Surely the inspired writer of Revelation, whom we know as John, is pointing us back to Isaiah’s description of the rise of the messiah: “But a shoot shall sprout from the stump of Jesse [David’s father], and from his roots a bud shall blossom. The spirit of the Lord shall rest upon him: a spirit of wisdom and understanding….He shall judge the poor with justice, and decide aright for the land’s afflicted….Then the wolf shall be guest of the lamb, and the leopard shall lie down with the kid” (see Isaiah 11:6-9). As a footnote of the Catholic Study Bible tells us, “this picture of the idyllic harmony of paradise is a dramatic symbol of the universal peace and justice of messianic times” (p. 891).

Francis and the Messianic Era

As I note in my recent book, Will I See My Dog in Heaven? (Paraclete Press, 2009, pages 121-122), “What Isaiah is showing us here is a vision of a future era in which the original state of peace and harmony in the Garden of Eden, lost through disobedience and sin, is restored. In this new world, there will be no pain or sorrow or enmity or untimely death, only happiness and rejoicing. Even the animals will return to a state of innocence and bliss….Clearly the author of Revelation goes out of his way to show that, just as the first book of the Bible [Genesis] began with an ideal garden paradise where God, humans and beasts dwelt peacefully together, so now the Bible’s final book ends with the original garden of harmony and peace restored.”

In part, what the story of Francis and the wolf reveals to us is that St. Francis—as a follower of Christ, the Messiah foretold by Isaiah—is helping to bring about the same peace and reconciliation in this world. This peace, harmony and reconciliation is not only meant to exist between God and humans, but also between God and the whole family of creation! We, too, can be instruments of this peace.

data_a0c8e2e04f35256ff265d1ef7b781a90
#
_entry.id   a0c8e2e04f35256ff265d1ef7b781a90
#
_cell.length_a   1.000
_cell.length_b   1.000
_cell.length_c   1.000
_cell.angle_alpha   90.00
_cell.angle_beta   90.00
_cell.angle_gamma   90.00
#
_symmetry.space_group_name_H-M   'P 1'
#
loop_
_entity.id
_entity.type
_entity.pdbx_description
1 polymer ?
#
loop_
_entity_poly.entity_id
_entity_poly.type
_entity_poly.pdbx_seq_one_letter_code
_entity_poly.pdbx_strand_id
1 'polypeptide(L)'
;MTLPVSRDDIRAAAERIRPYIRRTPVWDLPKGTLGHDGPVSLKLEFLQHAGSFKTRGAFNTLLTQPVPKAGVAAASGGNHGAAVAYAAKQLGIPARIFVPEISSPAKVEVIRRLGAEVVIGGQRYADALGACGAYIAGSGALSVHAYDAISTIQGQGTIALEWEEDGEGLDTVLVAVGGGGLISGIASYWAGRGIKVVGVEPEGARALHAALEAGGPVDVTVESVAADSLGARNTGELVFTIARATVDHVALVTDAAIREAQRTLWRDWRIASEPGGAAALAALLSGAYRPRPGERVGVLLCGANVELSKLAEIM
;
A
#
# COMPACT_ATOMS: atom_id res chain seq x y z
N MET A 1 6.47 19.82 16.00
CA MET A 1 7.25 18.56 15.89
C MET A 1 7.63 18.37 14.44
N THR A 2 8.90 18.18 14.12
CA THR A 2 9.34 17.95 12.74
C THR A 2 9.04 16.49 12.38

* * *

As St. Anthony Messenger Press is a distributor of Friar Jack’s new book, we are happy to tell you that we are again making our special offer regarding Will I See My Dog in Heaven?. By purchasing the 144-page book from St. Anthony Messenger Press, you will receive a copy of the book personally autographed by Friar Jack Wintz, O.F.M., at the discounted price of $11.99, as opposed to the list price of $14.95.

Friar Jim's Inbox

Readers respond to Friar Jim Van Vurst's August E-spiration, Catechism Quiz: The Simple Truths of the Gospel

Dear Friar Jim: Thank you for your simplicity! As a fairly young but busy mother of five children, I struggle with time for my own prayer life and growing my spirituality. Right now “simple” is what I really need! Maureen

Dear Maureen: With your five children, don't forget what Jesus said: "what you do to the least...you do to me." Every time you serve them, no matter how frustrating at times, you are serving him. You are doing exactly what Jesus’ own mother did as wife and mother. You're in good company for sure. Friar Jim

Dear Friar Jim: Thank you for your sharing! You were so succinct in your writing, and I especially value the third idea (i.e., to ask, "Lord, what do you want me to do in this circumstance?"). Thank you, father, for this easy reminder. I'm putting it into practice immediately! Judy

Dear Judy: Your simple prayer is beautiful. The Lord knows your heart and your needs. Friar Jim

Dear Friar Jim: Thank you for this lovely inspiration, many of us forget how simple Jesus made our faith for us. You have pointed that out in this writing. Everything he said was important and so very beautiful, but some people get so caught up in study and correctness that they miss the simple, most joyous messages. Jesus loves us and very simply wants our love in return. Virginia

Dear Virginia: Thanks for your wise insight. The people who followed Jesus most closely were indeed simple people. Like children, they seem to get the message. Friar Jim